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Ep #150: The Quiet Strength of Self-Compassion During Divorce | Becoming You Again Podcast

When the weight of divorce presses heavily upon your shoulders, you may discover an unexpected friend in the form of self-compassion.  By treating ourselves with the same care and understanding we would offer to a dear friend, we implement a powerful tool for healing and growth. This conversation about self compassion is about learning to be an inner ally and learning to quiet the inner enemy during the turbulence of change.

First you'll learn how to gauge how self compassionate you are, and then you'll learn the five tenants of self compassion and how to try each one out and see if it feels resonant for you. Join me on this path to learning about self compassion as nurturing this part of you will help to transform not just your current experience but your entire approach to your divorce and life beyond.

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Grief and trauma are the two biggest struggles women deal with as they go through their divorce. It's highly likely that you are experiencing both and don't even realize what you're feeling. I'm here to tell you that it's okay for you to grieve your marriage (even if it was shitty) and it's normal to be experiencing some kind of trauma (which is essentially a disconnection from yourself - your mind, body and soul). I can help guide you through the grief in all of the forms it shows up so you can heal. I can also teach you how to ground yourself in healing so you can ease through the trauma. Schedule your free consult by clicking here.

Featured on this episode:

  1. Interested in the Divorce Betrayal Transformation? Learn more here.

  2. Are you lost and confused about who you are after divorce? Don't worry. I've got 51 Ways to Get to Know Yourself Again. Click here to download.

  3. Want to work first hand with Karin so you can stop worrying about what your life will be like after divorce, and instead begin making it amazing today? Click here to schedule a consult to find out more about working 1:1 with Karin as your coach.

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Full Episode Transcript:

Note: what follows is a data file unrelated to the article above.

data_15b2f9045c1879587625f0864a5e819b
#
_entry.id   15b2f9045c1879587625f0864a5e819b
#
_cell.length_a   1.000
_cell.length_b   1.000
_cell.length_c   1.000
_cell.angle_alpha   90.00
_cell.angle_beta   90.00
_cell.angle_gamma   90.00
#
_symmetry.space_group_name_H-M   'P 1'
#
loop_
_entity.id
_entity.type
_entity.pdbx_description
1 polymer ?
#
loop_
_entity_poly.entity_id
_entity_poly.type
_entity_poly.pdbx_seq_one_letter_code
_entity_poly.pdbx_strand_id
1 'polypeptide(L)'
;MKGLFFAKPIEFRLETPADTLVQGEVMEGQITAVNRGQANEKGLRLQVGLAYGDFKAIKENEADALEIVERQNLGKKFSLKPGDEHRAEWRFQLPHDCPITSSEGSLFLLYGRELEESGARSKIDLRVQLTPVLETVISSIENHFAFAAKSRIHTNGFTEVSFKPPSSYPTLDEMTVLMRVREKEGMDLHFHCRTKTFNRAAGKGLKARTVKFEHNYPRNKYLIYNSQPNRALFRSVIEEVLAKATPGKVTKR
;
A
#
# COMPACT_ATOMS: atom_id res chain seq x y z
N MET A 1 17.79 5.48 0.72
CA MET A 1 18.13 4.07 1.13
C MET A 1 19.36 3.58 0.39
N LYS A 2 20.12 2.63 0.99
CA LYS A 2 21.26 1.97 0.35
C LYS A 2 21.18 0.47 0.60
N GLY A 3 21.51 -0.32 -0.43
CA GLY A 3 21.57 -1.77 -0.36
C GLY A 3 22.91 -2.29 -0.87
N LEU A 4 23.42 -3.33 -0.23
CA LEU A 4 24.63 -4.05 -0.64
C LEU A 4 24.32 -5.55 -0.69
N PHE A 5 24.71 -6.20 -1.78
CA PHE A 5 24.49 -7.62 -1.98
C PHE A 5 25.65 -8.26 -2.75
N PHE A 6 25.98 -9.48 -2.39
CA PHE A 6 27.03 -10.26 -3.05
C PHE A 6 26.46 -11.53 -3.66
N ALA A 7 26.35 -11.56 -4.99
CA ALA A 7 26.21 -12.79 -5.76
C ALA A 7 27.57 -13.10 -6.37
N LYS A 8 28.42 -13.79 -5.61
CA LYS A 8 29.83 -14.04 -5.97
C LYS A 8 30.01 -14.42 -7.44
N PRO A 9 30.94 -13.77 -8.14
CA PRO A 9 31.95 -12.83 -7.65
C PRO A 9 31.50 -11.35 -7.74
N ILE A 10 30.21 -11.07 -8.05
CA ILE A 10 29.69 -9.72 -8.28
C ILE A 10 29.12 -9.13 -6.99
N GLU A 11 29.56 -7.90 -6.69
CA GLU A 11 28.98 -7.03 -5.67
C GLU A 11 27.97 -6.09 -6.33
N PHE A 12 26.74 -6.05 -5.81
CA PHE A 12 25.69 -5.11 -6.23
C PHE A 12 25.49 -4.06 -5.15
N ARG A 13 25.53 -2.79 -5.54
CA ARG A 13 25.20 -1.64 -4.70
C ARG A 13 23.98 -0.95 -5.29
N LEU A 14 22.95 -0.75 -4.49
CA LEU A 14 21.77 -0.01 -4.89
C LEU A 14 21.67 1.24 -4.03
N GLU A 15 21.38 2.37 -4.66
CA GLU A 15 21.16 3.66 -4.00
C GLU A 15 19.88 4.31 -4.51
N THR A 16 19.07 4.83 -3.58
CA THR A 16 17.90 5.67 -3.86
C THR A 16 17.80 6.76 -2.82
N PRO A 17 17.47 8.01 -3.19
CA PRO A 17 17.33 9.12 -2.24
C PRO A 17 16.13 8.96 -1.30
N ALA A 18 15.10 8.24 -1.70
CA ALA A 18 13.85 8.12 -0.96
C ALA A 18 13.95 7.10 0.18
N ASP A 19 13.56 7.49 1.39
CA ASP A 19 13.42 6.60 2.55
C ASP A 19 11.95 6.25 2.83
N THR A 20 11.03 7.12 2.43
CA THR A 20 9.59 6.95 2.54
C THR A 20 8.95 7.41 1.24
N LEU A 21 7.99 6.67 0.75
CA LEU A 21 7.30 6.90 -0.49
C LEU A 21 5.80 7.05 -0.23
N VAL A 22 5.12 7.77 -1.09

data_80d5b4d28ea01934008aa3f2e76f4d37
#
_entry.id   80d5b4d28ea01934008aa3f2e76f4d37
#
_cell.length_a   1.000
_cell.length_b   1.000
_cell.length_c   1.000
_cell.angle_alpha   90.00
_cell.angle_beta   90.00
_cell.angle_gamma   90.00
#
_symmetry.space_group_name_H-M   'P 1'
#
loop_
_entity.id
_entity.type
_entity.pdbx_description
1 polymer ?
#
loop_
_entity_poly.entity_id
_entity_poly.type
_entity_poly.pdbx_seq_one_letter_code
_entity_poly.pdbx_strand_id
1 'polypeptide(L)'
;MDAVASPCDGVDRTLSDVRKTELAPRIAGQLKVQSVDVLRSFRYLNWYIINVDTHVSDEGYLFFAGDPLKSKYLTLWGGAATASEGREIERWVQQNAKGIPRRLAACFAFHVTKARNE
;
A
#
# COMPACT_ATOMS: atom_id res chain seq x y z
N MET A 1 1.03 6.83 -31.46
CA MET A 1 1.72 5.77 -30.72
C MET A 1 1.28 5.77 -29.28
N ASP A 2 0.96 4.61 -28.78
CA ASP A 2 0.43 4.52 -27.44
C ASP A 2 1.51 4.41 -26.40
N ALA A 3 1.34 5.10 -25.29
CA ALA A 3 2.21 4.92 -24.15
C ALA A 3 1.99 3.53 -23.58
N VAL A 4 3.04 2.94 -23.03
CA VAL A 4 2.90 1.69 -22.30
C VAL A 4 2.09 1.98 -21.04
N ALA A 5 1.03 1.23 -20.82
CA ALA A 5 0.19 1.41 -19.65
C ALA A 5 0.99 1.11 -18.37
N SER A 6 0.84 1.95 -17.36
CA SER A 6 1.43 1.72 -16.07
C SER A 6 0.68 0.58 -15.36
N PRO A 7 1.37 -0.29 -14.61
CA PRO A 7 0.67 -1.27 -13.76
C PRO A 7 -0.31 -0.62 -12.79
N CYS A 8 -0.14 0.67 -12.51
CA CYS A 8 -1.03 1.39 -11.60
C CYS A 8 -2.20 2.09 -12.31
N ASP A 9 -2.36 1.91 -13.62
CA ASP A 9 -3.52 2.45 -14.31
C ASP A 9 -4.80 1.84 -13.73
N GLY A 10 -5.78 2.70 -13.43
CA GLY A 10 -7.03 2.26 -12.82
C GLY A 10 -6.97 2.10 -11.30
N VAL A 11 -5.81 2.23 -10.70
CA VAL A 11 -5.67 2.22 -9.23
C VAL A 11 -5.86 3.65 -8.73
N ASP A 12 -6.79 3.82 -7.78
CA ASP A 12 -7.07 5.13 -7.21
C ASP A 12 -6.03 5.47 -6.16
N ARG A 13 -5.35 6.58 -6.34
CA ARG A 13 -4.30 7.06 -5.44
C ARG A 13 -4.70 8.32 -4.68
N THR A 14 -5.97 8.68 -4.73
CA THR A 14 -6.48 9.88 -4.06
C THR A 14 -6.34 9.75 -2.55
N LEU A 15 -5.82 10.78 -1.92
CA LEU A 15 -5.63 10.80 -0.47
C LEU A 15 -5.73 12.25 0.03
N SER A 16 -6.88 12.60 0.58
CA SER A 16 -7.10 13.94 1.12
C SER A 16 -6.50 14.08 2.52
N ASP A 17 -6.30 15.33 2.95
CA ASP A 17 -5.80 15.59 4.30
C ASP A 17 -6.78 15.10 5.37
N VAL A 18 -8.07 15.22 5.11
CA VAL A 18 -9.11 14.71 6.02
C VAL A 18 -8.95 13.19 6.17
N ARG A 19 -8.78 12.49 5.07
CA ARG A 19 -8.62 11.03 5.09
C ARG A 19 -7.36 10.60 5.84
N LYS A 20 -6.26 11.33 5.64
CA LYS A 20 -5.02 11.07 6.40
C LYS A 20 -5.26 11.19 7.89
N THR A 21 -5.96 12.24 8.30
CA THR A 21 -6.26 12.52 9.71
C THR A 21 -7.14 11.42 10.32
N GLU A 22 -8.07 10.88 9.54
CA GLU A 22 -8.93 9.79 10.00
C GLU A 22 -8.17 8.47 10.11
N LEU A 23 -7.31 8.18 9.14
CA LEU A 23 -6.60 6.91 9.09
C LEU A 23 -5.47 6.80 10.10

This is episode 150 of Becoming you Again. I'm so glad you're here. Especially if you're going through a divorce, I promise you this is the right podcast for you, and I'm your host, Karin Nelson. Welcome to Becoming you Again, the podcast to help you with your mental and emotional well-being during and after divorce. This is where you learn to overcome the grief and trauma of your divorce. We're going to do that by reconnecting with yourself, creating lasting emotional resilience and living a truly independent life so that your life can be even better than when you were married. I'm your host, Karin Nelson. Welcome back to the podcast. My lovely, lovely ladies, I am so glad that you're here this week. This week I'm going to be talking about self-compassion. It's been a very long time since I have done a podcast-specific episode on this topic and I was like I think I need to revisit this. It's been quite a while. We need to have a deeper understanding of what self-compassion is, why it's important and why we need to add it into our daily, if possible, but at least every so often, routine with ourselves as we're going through our divorce and as we're healing from our divorce and after years after the divorce, even if that's the space that you're in like I am, I still have to show up with self-compassion. The things that you're going to be learning in today's podcast episode are not only going to serve you right now, when you might be going through one of the most difficult things that you've ever gone through in your life, but also moving forward in your life when things aren't as difficult but still challenging, because you're human and you're living a life on this planet where life ebbs and flows and we struggle with things, sometimes on the regular, sometimes every so often, just depending on how life is in the moment. Self-compassion is something that you can provide to yourself in even the most challenging times, to show up and give yourself grace and love in the ways that you need. So let's talk about it right. Self-compassion is when you become an inner ally to yourself as you go through difficulty, as you go through challenges, rather than becoming an inner enemy, which I know. Sometimes, when we're going through hard stuff, and especially in this world that we have grown up in, it is very common, very normal, even for women especially, to become the enemy of ourself. Our inner voice, that mean girl in our head, can be so mean, so judgmental, so harsh in so many different aspects, not just in the way we talk to ourselves, but in like you're not allowed to feel this feeling. You shouldn't be feeling this feeling. These are so much judgment, and we want to kind of do our best to quiet that inner enemy and instead replace it as much as possible, as often as possible, with an inner ally. Self-compassion is where you learn to get good at, or at least better at, being kind to yourself when you're struggling. It's where you learn to give yourself grace. When we're struggling like obviously, for example, with divorce because most of you listening to this podcast are going through a divorce or have gone through a divorce or some kind of breakup right when we're doing that and things are really hard and we feel bad so much of the time it almost seems like all the time we're not giving ourselves compassion because we need to feel better, like that's not the point of self-compassion. We're giving ourselves compassion because we feel bad. Compassion doesn't mean I'm going to, like, give myself grace and be kind to myself in this moment and then I'm never gonna feel bad, ever again, and I'm gonna stop feeling the sadness and I'm gonna stop feeling the grief and the frustration and the anger and the hate and the Shame and all of the things. That is not what self-compassion does for us. Self-compassion is a way of opening up to what is accepting what is right now in a kind, in a loving, in a, in a soft, gentle and supportive way and a very understanding way as well. And what's really cool about self-compassion this is like the byproduct of self-compassion. When we are compassionate with ourselves and we show up in that way, it becomes so much easier to be compassionate With everyone around us, which can be really really useful when someone is struggling and you are not in their shoes and trying to understand what they're going through. It really helps you, like get to this place of understanding and Non-judgment and grace. It's a beautiful place to be. I have to say I'm gonna give you a way to kind of gauge how self-compassionate you are in this moment or today or like right now in your life, and I'm just going to basically be giving you a few statements and then you just kind of get to gauge where you're at when it comes to self-compassion by how you are answering the question. This is just going to give you an idea of If there is room to grow when it comes to being nice to yourself when things are hard, if there's room for improvement, if that's what you were looking for and what you want, okay. So let me just read these statements, just kind of evaluate for yourself when you stand, like yes, I totally agree with that, I'm somewhere in the middle. No, I don't agree with that at all. Right, when it comes to you. Okay, so I Take a balanced view of the situation when things are hard. That was number one. Number two While going through my divorce, I have given myself caring and understanding, without blame or shame the majority of the time. Number three when I feel inadequate, I try to remind myself that sometimes other people feel this way too. Number four when I'm feeling down, I fixate on everything that is wrong with this situation. And Number five I'm tolerant of parts of me that I don't like. Okay, so you can kind of gauge from your answers and how you have Evaluated, whether that is attributed to you or not, where you you know. If it was like a scale of one to five, I'm a one no, that doesn't. You know, that isn't me in that situation. Or five yes, that is me. Or somewhere in the middle. You get to gauge and that should give you a pretty good idea of how self-compassionate you are when it comes to your own healing, your own growth, your own evolution, all right, so if you've been listening to the podcast for a while which I know many of you have and, by the way, thank you so much for continuing to show up but also you know, if you've been listening to the podcast for a while, that I talk a lot about learning to align your body, your mind and your intuition, and this idea of learning to be more self-compassionate will help you do just that. It's going to help you feel very aligned in your self-trust in showing up for you in the moments when you really, really need it. I'm going to be talking about the five basic tenets of self-compassion and once you know these tenets, these pillars, whatever you want to call them, I want you to just try some out and see what feels right for you in certain moments. Like so much of what I teach on this podcast is you listening, you trying it out, you seeing what feels right for you. You are the ultimate authority over yourself and over your growth and evolution and what works for you and what doesn't work for you, and applying things to yourself and getting a feel for what works and what doesn't is truly the best way to get to know yourself on a deeper level. So I'm going to give you these five tenets, try them out, figure out which ones work for you. Best Might be, this one works for me this day, this one didn't. I'm going to try a different one. Be open, right? It's all about just being open to trying new things that you maybe haven't tried before. All right, so here's the five tenets. I'm going to just name them and then I'm going to kind of give you examples and a little bit more of a definition of what each one might mean. Okay so, comforting, soothing, validation, protection and providing and these things, in and of themselves, are not new to this podcast. I have talked about these things in one form or another in many, many podcasts, but this is the first time, I think, I've brought all of these together in one place relating to self-compassion. So again, just listen, figure out which ones feel right, feel resonant with you, and then run with it when it comes to those hard moments when you really need to show up for yourself. Okay so, first one, comforting. Comforting is like basically what you would say to your friend or your child who is struggling right, is there something that you need to hear from yourself right now to feel comforted? What would you say if your best friend came to you with the thing that you're struggling with? What would you say to them to show them that you love them and that you support them and you're there for them? That's what you need to do for yourself in those moments and I promise you this can be so, so helpful. So maybe write down some things that are resonant to you, that feel good, and you can use those thoughts, those kind words, for yourself when things get really hard. When you need to hear that from someone, you get to hear it from yourself instead. All right, the next one is soothing. Soothing is a way of comforting your body physically. So it's almost like if you can think about, like when we, when we are holding a baby that's crying, what do we do? We like rock the baby, or we like rub its back, or we maybe sing a comforting song or a tune or hum a tune Like what are things that you might need to soothe yourself. So society in general, I would say we've kind of moved away from self soothing as adults. It's okay to sell to soothe the baby, not even self soothe. We're trying to teach them how to self soothe but then, as we like, tend to get older, those types of things just seem more awkward and weird in society, and I'm not saying they are, I'm just saying that's like what we have kind of labeled them as in society. Maybe it's actually a good thing, maybe there's nothing wrong with learning to self soothe, whether you do it in public or not. I'm not saying you need to go out and like, do all these things in public, but it's just in getting to this place of understanding of what works for you, for me personally, when I put my hand on my bare chest, if I have to put it like inside my shirt, or if I'm wearing a sweater or something that's, you know, got a V neck or whatever, and I can actually put hand to chest and just rub it a little, that to me is so soothing In times when I need it, and that I've definitely been in situations where I'm feeling a heightened nervous system, I'm in an anxious spin in public, and I will do that. I will put my hand on my chest and just rub and know that like I'm safe in this moment and remind myself I'm safe in this moment. So, like, think about what would help me feel calm and peaceful in my body right now. Maybe come up with a list, try some things out, or maybe you already know what those things are. You can turn to soothing when it comes to showing up with compassion in moments when you need it. Alright, the next one is validation. Now, validating is when you kind of normalize things that are going on and I don't mean to say like, oh, this thing is happening and it's normal and so it's fine, I shouldn't be upset about it or I shouldn't care about it or I shouldn't worry about it or I should just like let it go. That is not what I'm saying when I say the word normalize. Normalize is to recognize that number one. It's totally normal and natural for you to be feeling these things that you're feeling and it makes sense that you would be feeling the things that you're feeling. And it's okay to feel the things that you're feeling. So often we are told that it is not okay to feel what we're feeling, that it's not okay to be sad, that it's not okay to cry, that it's not okay to be angry, that it's not okay, like there's something wrong with you. You shouldn't be feeling this way, you shouldn't be acting this way, you shouldn't be feeling this. And with validation, this is where we get to say how can I validate myself in this moment? How does it make sense that I'm feeling this way? How is it okay for me to be feeling this way? Now, don't get me wrong. I'm not saying act out on what you're feeling. I'm saying it's okay to be feeling sad, it's okay to be mad, it's okay that you're feeling these things, right. And so how can I validate myself? How can I normalize that it's okay? How does it make sense that I'm feeling this way and can it be okay for me in this moment to feel this way? Those are the kind of the questions that you can ask yourself and come up with the answers in the ways that you need for validation. The next tenant is protection, and normally, when I'm talking about protection, as you guys know, it's usually coming from a place of, like, emotional protection, feeling safe emotionally. It could be in your situation I don't know your situation it could be protecting yourself from some kind of physical harm. And if that is the case, please, please, if you feel safe enough even to do that. Reach out to the national domestic violence hotline. I will put the phone number or the text in the show notes. I will put a couple of other options in there. If that's even too scary or difficult for you to do, to where it's more safe, even to reach out and get the help that you need. It will be in the show notes. But for this example specifically today, I'm talking about protecting yourself emotionally, right? How do we protect ourselves emotionally from self harm and what does that look like? Emotional self harm Is like. Can I let go of this judgment that I have of myself? Can I put a boundary up for the mean talk that is happening in my brain? Can I show up in a way where I validate the mean talk, the mean girl in my head, and recognize that so much of what she is saying is in some way a protective mechanism that maybe I've been holding on to for years and that it's okay to stop in this moment? It's okay to let go of that kind of protection, because I'm learning new ways of protecting myself and one of them is to be kind instead of mean, like that's what I mean by protection in on an emotional level. Where are the areas where I can drop the judgment, the mean talk and like, allow space for there to be emotional safety happening? And then the last one is providing, and Providing basically just means that you give yourself what you need in this moment. This is a question that I ask my clients all the time, like what do you need in this moment? And I think it's such an important question that we, as women, will not have not. Do not ask ourselves enough. In my opinion, I think that providing can be like the ultimate, although this is like a very Non-hierarchal list. Right, we might need one or the other at different moments. That's okay, not to say that one is better than the other, but I think that sometimes providing Might be the ultimate way of self-compassion, only because it's something that we do that is so out of the norm when it comes to women and Allowing ourselves to give us what we actually need in moments, because first you have to be willing to Know what it is that you need and then it's like you move into this understanding that you deserve to have your needs met, and then we take it one step further, even, and we follow through to provide that thing for ourselves or those things. Whatever it is that you need in the moment. I I mentioned this in a podcast a couple weeks ago I can't remember specifically which podcast it was, but I kind of talked about I've been kind of listening to my body and letting my body Guide my daily movement. I used to just go for a walk like every day and I've instead started to kind of listen To what it is that my body needs. One day it might be a walk, another day it might be like a punching workout or yoga or like whatever. Right, I'm just more being guided and listening to what it is that I actually need and then trying to provide that, and that that could be an example of something of listening like a movement in some way. But there are so many other ways that this Providing can show up really getting to know what you need in the moment. Like I know, there's been moments where I've had clients who say I need to go curl up on my couch In a very soft, comforting blanket and wrap up in it and I need to cry or I need to go take a nap For the next 50 minutes, so it could look so many different ways. This is just a matter of really trying to tap into asking the question, listening for an answer and then Moving forward with whatever that answer is and providing it okay. So I hope that that gave you some greater understanding of what self-compassion is, why it's important and how we can show up in different ways for ourselves in different moments when we might need it right. So try some of these, or all of these, out at different times. Step into self-compassion. You are worthy, you are deserving, and and everyone deserves more kindness, more grace, more love, more openness, more comfort, more softness when we're going through really hard times. So be that for yourself, because oftentimes we're not getting it from the outside, but we can provide it from the inside. Okay, all right, my friends, thank you for being here. I'm so glad that you listened today and I will talk to you next week. Hi, friend, I'm so glad you're here and thanks for listening. I wanted to let you know that if you're wanting more, a way to make deeper, more lasting change, then working one-on-one with me as your coach may be exactly what you need. Together, we'll take everything you're learning in the podcast and implement it in your life, with weekly coaching, real-life practice and practical guidance to learn more about how to work with me one-on-one, go to Karin Nelson coaching dot com. That's wwwkarinnelsoncoaching dot com. Thanks for listening. If this podcast agreed with you in any way, please take a minute to follow and give me a rating. Wherever you listen to podcasts and for more details about how I can help you Live an even better life than when you were married, make sure and check out the full show notes by clicking the link in the description.